# Domain-specific notation

This page summarises RQTF's activity around research into knowledge domain-specific content and notation.

## Background

The Accessible Platform Architectures (APA) Working Group is undertaking an effort to develop strategies for enhancing support in W3C technologies for the accessibility of symbologies and graphical conventions (e.g., diagrams) that occur in specific knowledge domains. These domains include mathematics, chemistry, physics, music and linguistics; however, it is anticipated that other disciplines will also become relevant to this work.

For a statement of the problem, and for further discussion, Knowledge domain accessibility (issue #9) should be consulted.

## Literature Reviews

- STEM Literature Review
- Music Literature Review
- Other literature reviews

## Emerging findings from literature reviews

Findings from the literature reviews which are relevant to the further development of W3C technologies are summarized below. Several themes have been discerned from the research reviewed by the Task Force.

### General Accessibility Requirements

- Spoken presentation (supporting a plurality of alternative speaking styles).
- Automatic summarizing of notation (e.g., use of variable substitution to convey the structure of a mathematical expression, where the entire expression is summarized first, followed by a reading of the individual subexpressions).
- Synchronized highlighting of content (including notation) as it is spoken.
- Visual reflow of content (including, e.g., mathematical notation) upon enlargment.
- In support of reflow, line breaking that respects the semantics of the notation.
- Braille output (in a variety of braille codes, as appropriate to the notation and the codes needed by the user).
- Linearization of two-dimensional structures (e.g., tables, matrices), in addition to providing a navigable, two-dimensional representation.

### Preservation of Semantic Distinctions Required to Support Mutliple Renderings

It is clear from the literature that markup languages used to represent domain-specific content (e.g., presentation MathML and SVG) do not preserve all of the semantic distinctions required to automate the rendering of such content in alternative forms. For example, the spoken presentation of mathematics benefits considerably from distinguishing between function application and multiplication of a parenthesized expression in algebraic notation; however, this distinction is not captured in presentation MathML. Further, presentation MathML (in contradistinction to content MathML) is the format generally created by authoring tools - including document conversion systems.

The strategy typically adopted by researchers is to build heuristics that attempt to infer the missing semantics from the actual markup. The results of this analysis are not necessarily accurate. It has been suggested in discussions of this topic that metadata which more precisely specify the subdomain (e.g., mathematical subdiscipline) of the material would improve the reliability of these heuristics. For example, knowing whether the content was concerned with elementary algebra, linear algebra or set theory would facilitate heuristic interpretation of vertical bar symbols occurring in mathematical notation (where the vertical bars enclosing an expression could respectively represent, for example, the absolute value of a real number, the norm of a vector, or the cardinality of a set, according to context).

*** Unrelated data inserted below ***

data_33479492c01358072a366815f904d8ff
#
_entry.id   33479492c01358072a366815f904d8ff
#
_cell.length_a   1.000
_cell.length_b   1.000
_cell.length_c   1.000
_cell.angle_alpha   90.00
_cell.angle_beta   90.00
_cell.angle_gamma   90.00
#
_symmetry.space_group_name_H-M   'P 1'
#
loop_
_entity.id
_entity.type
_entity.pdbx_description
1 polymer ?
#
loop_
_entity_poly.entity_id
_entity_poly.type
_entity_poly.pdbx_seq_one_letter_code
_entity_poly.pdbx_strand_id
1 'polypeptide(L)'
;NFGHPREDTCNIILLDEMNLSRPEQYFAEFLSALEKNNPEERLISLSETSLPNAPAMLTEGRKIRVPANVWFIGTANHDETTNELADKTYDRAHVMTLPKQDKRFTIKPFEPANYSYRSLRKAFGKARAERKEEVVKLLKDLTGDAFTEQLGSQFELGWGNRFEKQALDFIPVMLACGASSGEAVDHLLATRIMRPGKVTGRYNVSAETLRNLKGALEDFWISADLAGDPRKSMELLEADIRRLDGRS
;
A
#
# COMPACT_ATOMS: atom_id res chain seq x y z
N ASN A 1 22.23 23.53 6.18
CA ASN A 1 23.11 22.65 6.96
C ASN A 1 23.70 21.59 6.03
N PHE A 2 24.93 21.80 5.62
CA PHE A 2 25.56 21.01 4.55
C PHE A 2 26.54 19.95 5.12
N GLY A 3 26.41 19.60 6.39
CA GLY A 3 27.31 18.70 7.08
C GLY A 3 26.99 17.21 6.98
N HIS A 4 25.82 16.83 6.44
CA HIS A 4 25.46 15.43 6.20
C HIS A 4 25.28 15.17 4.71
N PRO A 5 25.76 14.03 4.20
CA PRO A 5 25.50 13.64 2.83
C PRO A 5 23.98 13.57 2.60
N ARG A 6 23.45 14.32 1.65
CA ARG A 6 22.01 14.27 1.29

In the case of presentation MathML, it is also possible to construct alternative, but semantically equivalent representations of the same expression. For this reason, tools described in the literature for rendering presentation MathML as speech, or in various mathematical braille codes, generally convert the MathML to a canonical form prior to carrying out further processing.

The following navigational needs are evident in the literature, where the discussion focuses largely on mathematical content.

- Support for navigating by subexpression.
- Support for moving to the beginning/end of a matching pair of delimiters (parentheses, for example).
- The option to collapse/expand subexpressions.
- Cell-by-cell navigation (up, down, left and right) within tabular structures - for example, tables, matrices, graphs represented as adjacency matrices.
- Navigation between tabular structures - the actual requirement is probably to retain one's place in a tabular structure that is under construction upon returning to it from another tabular structure. Example: navigating between matrices represented as tables while performing a manipulation.

### Supporting Interaction with Domain-Specific Content

A notable challenge in providing access to domain-specific content that makes use of specialized notations lies in supporting the practice of manipulating the notation for the purpose of solving a problem. The paradigmatic example is that of manipulating equations in mathematics or the sciences.

Adequately supporting accessible manipulation and interaction is recognized in the literature as a challenge that has not been fully addressed in research carried out to date. Nevertheless, certain manipulations have been proposed, including the following.

- Copying of expressions and subexpressions (e.g., from a prior equation to the equation that is currently being edited).
- Assisted computation - automatically performing arithmetic calculations at the request of the user.
- [List to be completed.]

### Music and accessibility

A more detailed summary of literature on Accessibility in the Music Domain is available.